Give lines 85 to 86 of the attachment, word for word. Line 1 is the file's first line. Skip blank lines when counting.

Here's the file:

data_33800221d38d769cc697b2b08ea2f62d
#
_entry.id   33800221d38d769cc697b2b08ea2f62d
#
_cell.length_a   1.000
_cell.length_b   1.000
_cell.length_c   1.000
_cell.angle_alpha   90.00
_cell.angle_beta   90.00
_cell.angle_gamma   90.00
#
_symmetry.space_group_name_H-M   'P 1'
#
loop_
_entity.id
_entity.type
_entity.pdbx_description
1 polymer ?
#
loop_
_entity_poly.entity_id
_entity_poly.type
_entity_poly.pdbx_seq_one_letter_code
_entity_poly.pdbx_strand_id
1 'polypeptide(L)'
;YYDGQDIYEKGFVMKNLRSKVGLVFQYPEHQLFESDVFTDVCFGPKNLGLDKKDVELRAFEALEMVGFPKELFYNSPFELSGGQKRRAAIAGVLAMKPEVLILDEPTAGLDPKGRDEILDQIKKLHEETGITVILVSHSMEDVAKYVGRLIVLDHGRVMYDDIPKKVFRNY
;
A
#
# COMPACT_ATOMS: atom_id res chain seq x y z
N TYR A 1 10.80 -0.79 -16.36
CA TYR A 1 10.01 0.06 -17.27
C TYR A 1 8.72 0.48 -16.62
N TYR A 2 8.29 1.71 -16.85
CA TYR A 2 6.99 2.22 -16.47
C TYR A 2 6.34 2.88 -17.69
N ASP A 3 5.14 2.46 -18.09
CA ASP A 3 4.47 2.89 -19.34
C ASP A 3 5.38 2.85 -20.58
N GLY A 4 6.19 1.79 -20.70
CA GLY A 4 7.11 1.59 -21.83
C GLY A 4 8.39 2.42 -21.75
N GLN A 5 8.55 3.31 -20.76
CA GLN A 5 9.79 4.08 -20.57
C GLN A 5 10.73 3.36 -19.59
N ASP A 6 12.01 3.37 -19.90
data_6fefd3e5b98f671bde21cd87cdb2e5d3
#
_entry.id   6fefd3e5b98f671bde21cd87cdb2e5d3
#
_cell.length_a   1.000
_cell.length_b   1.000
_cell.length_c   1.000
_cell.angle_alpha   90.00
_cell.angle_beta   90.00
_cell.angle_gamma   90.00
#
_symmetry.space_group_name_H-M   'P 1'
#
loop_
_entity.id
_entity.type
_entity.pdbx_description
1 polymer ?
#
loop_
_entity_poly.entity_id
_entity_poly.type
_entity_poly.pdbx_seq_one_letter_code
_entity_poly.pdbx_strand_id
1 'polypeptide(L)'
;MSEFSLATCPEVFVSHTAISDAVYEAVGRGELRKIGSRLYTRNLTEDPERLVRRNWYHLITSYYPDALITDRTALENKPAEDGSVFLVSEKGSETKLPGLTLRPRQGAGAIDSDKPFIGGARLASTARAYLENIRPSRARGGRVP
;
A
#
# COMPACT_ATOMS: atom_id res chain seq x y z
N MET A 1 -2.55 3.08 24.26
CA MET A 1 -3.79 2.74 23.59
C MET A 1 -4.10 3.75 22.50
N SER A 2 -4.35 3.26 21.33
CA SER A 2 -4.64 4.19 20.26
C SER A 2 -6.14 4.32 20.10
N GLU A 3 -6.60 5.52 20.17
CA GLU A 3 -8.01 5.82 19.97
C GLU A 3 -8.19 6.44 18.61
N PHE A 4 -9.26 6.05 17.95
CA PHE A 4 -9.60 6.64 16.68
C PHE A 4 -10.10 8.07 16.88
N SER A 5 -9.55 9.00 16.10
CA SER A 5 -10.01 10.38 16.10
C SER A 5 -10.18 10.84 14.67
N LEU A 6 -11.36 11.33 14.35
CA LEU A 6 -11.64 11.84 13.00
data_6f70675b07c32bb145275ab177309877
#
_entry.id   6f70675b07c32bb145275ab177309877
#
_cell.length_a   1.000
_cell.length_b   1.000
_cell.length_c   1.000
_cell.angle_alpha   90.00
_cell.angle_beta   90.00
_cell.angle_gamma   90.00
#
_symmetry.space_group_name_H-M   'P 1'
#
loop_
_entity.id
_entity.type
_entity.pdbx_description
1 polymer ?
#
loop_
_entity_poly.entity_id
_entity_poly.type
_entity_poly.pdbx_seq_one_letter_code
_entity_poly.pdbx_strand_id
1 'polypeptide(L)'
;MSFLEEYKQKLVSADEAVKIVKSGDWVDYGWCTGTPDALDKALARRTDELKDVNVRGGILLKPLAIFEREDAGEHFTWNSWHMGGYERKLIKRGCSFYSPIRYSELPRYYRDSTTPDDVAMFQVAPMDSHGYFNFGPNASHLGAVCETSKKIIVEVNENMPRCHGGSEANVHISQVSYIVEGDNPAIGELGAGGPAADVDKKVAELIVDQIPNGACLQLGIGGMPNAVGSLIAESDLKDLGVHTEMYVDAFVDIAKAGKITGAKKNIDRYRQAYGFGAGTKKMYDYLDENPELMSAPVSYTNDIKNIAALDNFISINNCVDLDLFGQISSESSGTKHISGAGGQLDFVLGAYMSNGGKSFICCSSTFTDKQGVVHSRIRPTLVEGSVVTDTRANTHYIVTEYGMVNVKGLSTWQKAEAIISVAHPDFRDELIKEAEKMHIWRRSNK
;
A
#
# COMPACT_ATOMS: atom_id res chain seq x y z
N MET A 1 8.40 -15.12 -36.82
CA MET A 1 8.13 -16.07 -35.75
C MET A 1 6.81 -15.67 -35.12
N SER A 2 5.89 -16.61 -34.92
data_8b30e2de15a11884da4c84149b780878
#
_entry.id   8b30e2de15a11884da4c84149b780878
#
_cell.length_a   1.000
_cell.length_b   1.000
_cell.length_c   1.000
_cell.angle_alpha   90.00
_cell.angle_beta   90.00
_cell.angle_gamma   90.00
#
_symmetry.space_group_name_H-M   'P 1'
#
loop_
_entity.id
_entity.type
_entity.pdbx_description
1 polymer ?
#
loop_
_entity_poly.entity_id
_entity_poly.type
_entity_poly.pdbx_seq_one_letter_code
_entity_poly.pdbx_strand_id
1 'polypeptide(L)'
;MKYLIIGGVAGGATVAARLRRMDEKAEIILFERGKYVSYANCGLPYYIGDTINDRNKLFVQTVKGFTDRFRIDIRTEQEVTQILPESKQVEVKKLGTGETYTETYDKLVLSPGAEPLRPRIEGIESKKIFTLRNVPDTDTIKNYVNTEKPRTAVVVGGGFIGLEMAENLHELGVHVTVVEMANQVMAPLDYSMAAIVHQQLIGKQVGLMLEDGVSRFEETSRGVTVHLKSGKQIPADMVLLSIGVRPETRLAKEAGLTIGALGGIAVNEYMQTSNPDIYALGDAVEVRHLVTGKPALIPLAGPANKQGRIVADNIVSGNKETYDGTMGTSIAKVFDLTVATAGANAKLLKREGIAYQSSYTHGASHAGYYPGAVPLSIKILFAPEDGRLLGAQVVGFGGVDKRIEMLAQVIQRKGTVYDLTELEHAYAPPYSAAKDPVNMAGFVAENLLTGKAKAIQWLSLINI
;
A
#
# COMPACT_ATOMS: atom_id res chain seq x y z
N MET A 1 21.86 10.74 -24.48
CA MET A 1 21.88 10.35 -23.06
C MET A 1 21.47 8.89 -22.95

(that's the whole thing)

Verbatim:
C GLU A 3 -8.19 6.44 18.61
N PHE A 4 -9.26 6.05 17.95